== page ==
[German version] Modern technical term for ceramic genres with a red finish, particularly from the Phoenician and Cypriot Iron Age. RSW is characterized chiefly by the use of illite clays (illite is a mineral constituent) and slips, which even at lower firing temperatures (800-1000 °C) lead to sintering. Iron oxides are the colouring components. The surface is often given a lustrous decoration by means of an additional polish. In Spain beginning in the 7th cent. BC, Iberian potters adopted this te…

Red Swan Group

(7 words)

Reed

(86 words)

Author(s): Hünemörder, Christian (Hamburg)
[German version] (Greek κάλαμος/ kálamos (Calamus [2]), Lat. (h)arundo). Phragmites communis and other species of grass are often mentioned in Theophrastus and Plinius (cf. the indexes of the Naturalis Historia s.v. harundo) as plants by and in lakes and rivers. The various applications of this 'extremely useful water plant' (Plin. HN 16,173: qua nulla aquatilium utilior) and related species - e.g., for thatched roofs and as arrows (see also Pen; Musical instrumen…

Refinements

(5 words)

see Optical Refinements

Refuse

(632 words)

Author(s): Weeber, Karl-Wilhelm (Wuppertal)
[German version] The urgency of the problem of large volumes of refuse is, historically speaking, a very recent phenomenon. In antiquity, much less refuse was created, because what was in any case a far lower density of population accumulated neither non-degradable materials nor significant quantities of packaging materials. For most, rather, the household was restricted to a limited number of possessions, and the natural recycling quota in the form of the reuse of expendable objects by new users …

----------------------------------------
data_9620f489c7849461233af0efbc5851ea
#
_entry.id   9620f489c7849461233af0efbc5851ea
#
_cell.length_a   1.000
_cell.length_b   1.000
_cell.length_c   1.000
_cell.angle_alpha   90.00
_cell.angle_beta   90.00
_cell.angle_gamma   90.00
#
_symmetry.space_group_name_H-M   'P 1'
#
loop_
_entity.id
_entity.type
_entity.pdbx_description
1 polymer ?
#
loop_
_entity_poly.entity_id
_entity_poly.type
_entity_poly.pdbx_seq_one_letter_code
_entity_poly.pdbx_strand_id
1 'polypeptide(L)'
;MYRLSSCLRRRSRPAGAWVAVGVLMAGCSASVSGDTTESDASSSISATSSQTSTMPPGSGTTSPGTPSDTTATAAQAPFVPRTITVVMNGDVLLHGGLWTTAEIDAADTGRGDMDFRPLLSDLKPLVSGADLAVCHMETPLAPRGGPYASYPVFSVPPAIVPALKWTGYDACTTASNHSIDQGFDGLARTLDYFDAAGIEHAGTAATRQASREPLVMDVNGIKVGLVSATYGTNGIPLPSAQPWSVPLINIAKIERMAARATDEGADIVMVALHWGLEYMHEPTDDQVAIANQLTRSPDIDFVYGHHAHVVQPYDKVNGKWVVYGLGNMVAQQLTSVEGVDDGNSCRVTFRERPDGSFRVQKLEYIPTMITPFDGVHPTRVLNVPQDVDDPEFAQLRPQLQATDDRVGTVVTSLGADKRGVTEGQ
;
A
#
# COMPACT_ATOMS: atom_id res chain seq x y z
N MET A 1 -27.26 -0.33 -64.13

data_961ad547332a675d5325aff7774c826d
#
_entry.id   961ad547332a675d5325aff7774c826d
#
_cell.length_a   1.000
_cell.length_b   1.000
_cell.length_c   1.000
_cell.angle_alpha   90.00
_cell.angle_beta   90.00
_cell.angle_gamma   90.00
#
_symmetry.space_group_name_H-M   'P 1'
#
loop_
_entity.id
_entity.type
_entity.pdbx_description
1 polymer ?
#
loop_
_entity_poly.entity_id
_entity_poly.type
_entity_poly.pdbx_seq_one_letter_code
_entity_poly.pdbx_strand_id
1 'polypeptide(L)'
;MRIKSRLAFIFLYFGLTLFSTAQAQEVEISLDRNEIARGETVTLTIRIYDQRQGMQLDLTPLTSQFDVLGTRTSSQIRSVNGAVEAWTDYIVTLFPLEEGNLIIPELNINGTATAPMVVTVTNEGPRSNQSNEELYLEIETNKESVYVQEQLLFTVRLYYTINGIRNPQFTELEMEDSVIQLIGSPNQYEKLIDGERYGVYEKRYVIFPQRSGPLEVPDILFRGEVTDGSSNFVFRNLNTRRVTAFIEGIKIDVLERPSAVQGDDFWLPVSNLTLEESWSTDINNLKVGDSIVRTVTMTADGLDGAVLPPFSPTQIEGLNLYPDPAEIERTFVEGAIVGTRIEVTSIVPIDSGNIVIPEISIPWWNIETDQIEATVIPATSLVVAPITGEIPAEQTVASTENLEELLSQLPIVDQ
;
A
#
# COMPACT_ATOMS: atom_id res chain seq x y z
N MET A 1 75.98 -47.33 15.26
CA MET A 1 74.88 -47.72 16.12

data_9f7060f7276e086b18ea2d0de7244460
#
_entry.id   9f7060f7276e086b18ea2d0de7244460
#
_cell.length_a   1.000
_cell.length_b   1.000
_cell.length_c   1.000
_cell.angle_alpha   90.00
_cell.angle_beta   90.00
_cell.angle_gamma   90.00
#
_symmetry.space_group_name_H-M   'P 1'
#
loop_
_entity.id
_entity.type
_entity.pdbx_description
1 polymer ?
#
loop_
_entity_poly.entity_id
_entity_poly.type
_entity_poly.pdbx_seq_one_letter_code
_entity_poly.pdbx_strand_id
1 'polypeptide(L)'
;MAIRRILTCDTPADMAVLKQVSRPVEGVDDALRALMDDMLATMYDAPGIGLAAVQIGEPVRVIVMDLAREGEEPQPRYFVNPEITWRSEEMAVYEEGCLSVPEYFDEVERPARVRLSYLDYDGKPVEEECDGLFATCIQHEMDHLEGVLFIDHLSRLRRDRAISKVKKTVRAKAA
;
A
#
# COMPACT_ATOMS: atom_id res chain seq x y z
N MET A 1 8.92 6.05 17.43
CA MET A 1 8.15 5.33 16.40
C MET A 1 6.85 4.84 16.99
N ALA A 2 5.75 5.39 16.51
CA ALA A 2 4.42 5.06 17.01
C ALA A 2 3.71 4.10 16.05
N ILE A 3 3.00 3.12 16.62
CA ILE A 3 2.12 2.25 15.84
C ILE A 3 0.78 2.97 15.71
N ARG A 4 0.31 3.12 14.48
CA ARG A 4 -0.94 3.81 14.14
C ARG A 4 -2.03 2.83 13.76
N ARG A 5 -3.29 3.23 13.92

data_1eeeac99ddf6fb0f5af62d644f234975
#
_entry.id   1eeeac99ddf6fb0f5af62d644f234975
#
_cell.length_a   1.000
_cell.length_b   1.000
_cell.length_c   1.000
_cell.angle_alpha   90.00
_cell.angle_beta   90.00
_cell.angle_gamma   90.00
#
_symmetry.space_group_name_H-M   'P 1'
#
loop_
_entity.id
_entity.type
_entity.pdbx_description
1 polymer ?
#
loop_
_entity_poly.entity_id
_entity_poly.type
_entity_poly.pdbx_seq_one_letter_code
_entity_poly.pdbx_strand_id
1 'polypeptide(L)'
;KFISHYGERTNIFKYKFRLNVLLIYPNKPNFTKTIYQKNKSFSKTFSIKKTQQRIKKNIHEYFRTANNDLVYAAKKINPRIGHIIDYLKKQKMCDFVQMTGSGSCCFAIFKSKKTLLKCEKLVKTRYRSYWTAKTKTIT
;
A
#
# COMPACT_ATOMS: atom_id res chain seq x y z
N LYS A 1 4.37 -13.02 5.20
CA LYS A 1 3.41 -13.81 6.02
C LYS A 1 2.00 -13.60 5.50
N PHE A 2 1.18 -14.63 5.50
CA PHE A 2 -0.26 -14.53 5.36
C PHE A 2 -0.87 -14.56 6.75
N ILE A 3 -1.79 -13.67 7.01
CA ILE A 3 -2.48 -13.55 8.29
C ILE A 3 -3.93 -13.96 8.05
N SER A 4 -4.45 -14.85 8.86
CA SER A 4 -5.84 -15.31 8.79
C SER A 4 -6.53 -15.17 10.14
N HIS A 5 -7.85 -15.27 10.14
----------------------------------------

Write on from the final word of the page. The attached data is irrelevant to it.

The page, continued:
Refutatio

(4 words)

see Argumentatio

Regalianus

(157 words)

Author(s): Franke, Thomas (Bochum)
[German version] Imp. Caesar P. C[...] R. Augustus (RIC V/2, 586 f.; [1]). Governor in Illyricum, probably of Dacian descent. In AD 260, after the overthrow of Ingenuus [1] by Aureolus at Mursa, he was proclaimed anti-emperor to Gallienus by the Danube troops (SHA Tyr. Trig. 10,1; Ps.-Aur. Vict. Epit. Caes. 32,3; Aur. Vict. Caes. 33,2; Pol. Silv. Chronica minora 1,521,45). He fought the Sarmatae, who had already been threatening the lower Danube provinces for some time (SHA Tyr. Trig. 10,2). A sho…

Regendarius

(138 words)

Author(s): Johne, Klaus-Peter (Berlin)
[German version] Late ancient official in the officium [6] of the praetorian prefect, who was responsible for issuing licences ( evectiones) for the use of the cursus publicus (Lydus. Mag. 3,4 and 21; Cassiod. Var. 11,29). It is not certain whether this office is identical with that of a regerendarius, which the Notitia dignitatum records in the offices of all praetorian prefects, the city prefect of Rome,